Nanobots for drug delivery: is the future already here?

16 November 2016| by Richard Massey


Legendary physicist Richard Feynman, in his 1959 lecture ‘There’s plenty of room at the bottom, imagined a future where autonomous robots could operate inside the body – where you could, in his words, ‘swallow the surgeon’. Whilst we’re not there just yet, in recent years we’ve witnessed some truly remarkable advances in medical nanorobotics. With this in mind, we thought we’d share three of our favourite recent advances in nanomedicine with potentially game-changing implications for administering targeted drug treatments.

Nanobots delivering drugs to their targets

Image:  Pavel Chagochkin/

Remote controlled ‘nanofish’

Last month, Chinese and US scientists unveiled a nano-sized, remote controlled ‘fish’, capable of swimming through bodily fluids when a magnetic field is applied. The robot, 100 times smaller than a grain of sand, uses a physiologically-inspired method of propulsion very different to the rotating corkscrew-tailed approach employed by bacterial based nanobots.

The nanobot consists of gold ‘head’ and ‘tail’ segments, each approximately 800 nm in length, joined to a nickel body by silver hinges. The device moves by mimicking the motion of real fish. Upon application of an oscillating magnetic field, the head and tail segments swing from side to side, pushing the tiny robot forwards. Direction and speed of travel can be controlled by the location and rate of oscillation of the magnet.

It’s thought that the device could be used to swim through the body’s circulatory system to carry drugs to their targets, avoiding the need for less targeted therapies that often cause harm to healthy tissue. The team are also working on a biodegradable version that disintegrates after completing the job.


Cancer-fighting bacteria that zero-in on tumours

Staying with the theme of remote controlled drug delivery, Canadian scientists have recently shown that swarms of bacteria carrying potent anti-cancer therapeutics and capable of sensing magnetic fields can be coerced into dispatching their toxic payloads in the hard-to-reach parts of tumours, leaving healthy tissues unaffected.

Delivering therapeutics to a tumour’s centre is a challenging task. In the body, rapidly developing cancers soon outgrow their available blood supply, leaving their innermost cells deprived of oxygen and nutrients – forming what’s known as a hypoxic core. It’s this oxygen and closely related pH gradient that is believed to be one of the key factors that make tumours so resistant to traditional drug treatment.

To combat this, the researchers at McGill University used deep-sea dwelling Magnetococcus marinus bacteria, capable of producing magnetosomes (membrane-enclosed structures containing magnetite crystals) from environmental iron. In nature, the bacteria use their magnetosomes just like compass needles to align with the Earth’s magnetic field and navigate to ocean depths where the lower oxygen levels suit them.

By incorporating an anti-cancer drug into liposomes attached to the bacteria, the team used a local magnetic field to guide the injected bacteria to tumours in mice. Once there, the strain’s tendency to seek out oxygen-deprived regions meant that the microbes headed straight for the hypoxic core of the tumour, where they were able to release their therapeutic payload.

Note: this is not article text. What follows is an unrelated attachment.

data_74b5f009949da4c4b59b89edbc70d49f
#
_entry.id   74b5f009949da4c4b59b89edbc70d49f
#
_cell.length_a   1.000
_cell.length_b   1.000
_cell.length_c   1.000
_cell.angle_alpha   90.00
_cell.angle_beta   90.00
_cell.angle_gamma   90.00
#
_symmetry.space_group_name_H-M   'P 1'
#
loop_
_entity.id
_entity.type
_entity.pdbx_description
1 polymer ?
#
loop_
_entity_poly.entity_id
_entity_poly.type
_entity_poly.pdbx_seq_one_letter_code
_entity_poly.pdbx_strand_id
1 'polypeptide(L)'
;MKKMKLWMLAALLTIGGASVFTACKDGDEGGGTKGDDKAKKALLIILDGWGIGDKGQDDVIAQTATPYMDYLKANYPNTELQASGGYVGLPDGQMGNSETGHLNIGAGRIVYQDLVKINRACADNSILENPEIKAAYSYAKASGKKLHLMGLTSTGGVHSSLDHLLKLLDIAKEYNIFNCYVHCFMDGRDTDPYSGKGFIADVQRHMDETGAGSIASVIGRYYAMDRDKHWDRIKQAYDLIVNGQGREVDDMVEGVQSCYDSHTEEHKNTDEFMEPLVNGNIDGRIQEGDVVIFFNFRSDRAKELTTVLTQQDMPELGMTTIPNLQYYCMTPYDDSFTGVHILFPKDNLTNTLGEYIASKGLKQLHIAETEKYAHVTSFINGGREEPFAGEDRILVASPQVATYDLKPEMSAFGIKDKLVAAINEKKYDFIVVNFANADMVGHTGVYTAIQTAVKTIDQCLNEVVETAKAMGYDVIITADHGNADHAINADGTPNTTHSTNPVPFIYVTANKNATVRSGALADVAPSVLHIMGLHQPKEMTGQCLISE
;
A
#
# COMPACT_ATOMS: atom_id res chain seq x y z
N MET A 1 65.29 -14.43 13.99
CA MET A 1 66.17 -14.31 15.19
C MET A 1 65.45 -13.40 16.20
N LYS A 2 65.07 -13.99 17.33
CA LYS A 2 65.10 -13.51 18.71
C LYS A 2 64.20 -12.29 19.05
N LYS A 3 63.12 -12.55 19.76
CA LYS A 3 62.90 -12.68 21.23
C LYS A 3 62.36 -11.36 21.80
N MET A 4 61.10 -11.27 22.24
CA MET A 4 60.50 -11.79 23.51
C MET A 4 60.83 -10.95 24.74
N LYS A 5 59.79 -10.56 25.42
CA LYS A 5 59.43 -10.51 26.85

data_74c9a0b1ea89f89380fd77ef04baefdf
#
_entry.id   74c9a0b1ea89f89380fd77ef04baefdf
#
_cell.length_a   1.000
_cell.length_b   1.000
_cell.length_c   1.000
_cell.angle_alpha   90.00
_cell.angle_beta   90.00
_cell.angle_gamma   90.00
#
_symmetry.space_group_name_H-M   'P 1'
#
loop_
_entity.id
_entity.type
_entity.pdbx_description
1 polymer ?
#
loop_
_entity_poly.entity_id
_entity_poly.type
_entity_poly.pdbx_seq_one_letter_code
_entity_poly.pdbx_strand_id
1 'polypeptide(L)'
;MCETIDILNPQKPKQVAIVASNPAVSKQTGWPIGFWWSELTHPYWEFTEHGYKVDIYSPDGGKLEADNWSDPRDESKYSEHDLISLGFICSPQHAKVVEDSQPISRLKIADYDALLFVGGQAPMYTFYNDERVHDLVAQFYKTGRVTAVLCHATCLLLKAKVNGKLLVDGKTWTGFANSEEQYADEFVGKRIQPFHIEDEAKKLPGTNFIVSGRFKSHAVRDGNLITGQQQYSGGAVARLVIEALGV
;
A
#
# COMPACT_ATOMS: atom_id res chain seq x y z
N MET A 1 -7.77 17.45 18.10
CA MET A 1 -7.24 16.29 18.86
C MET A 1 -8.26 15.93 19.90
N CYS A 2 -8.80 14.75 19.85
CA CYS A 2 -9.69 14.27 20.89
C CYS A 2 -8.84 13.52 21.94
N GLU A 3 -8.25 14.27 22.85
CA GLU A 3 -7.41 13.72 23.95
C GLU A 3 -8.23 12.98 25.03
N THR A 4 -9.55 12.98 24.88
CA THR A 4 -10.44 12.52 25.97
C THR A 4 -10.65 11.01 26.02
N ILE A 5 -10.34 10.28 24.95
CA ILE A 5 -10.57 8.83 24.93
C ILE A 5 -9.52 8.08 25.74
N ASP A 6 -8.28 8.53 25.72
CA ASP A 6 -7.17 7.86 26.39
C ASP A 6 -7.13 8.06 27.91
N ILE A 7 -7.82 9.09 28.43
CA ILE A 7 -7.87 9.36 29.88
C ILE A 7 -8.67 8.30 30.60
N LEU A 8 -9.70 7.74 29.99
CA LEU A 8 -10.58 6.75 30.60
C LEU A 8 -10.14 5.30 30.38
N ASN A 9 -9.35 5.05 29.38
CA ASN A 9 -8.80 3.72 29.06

Whilst the overall efficacy of the approach was not tested, the fact that the bacteria did not elicit an immune response was a positive sign demonstrating the approach’s therapeutic potential.


Brainwave-powered nanobot releases drugs inside a cockroach

In marketing, much is made of the power of persuasion. Taking this concept a step further, scientists in Israel have for the first time used human thought alone to instruct nanobots to release a cargo of dummy drugs inside a living creature.

Shaped like clam shells, the nanoscale robots consist of strands of synthetic DNA that encapsulate a drug (or in this case, a fluorescent marker) until it’s ready for delivery. The opening of the shell is controlled using iron oxide nanoparticles attached to each side of the nanobot like the clasp on a purse. When a magnetic field is applied, the nanoparticles gently heat, causing the DNA container to open and the drug to be exposed. As the drug is tethered to the inside of the DNA shell, it can only be accessed when the shell is open. What’s more, nanobot activation is reversible, meaning drug delivery can be switched on and off on command.

To demonstrate the approach, the team used a three-step process. First, they injected DNA nanobots containing the fluorescent reporter system into a cockroach, which was then placed inside an electromagnetic coil. Next, in order to control the activation of the coil (and thus the nanobots), the team trained an algorithm to distinguish between the EEG patterns of people at rest and those performing vigorous mental arithmetic.

Finally, a human wearing an EEG cap connected to the coil was prompted to take a maths test. Within 18 seconds of the coil being activated, fluorescence was detected inside the cockroach. When the participant was told to relax, the fluorescence ceased, indicating the nanobots had successfully deactivated and the DNA container had closed (ceasing expression of the reporter protein).

The creators of the mind-blowing technology hope it could eventually be used to trigger drug release in patients with illnesses involving changes in brain activity, such as ADHD or depression.


Want to read about more fascinating life science research?

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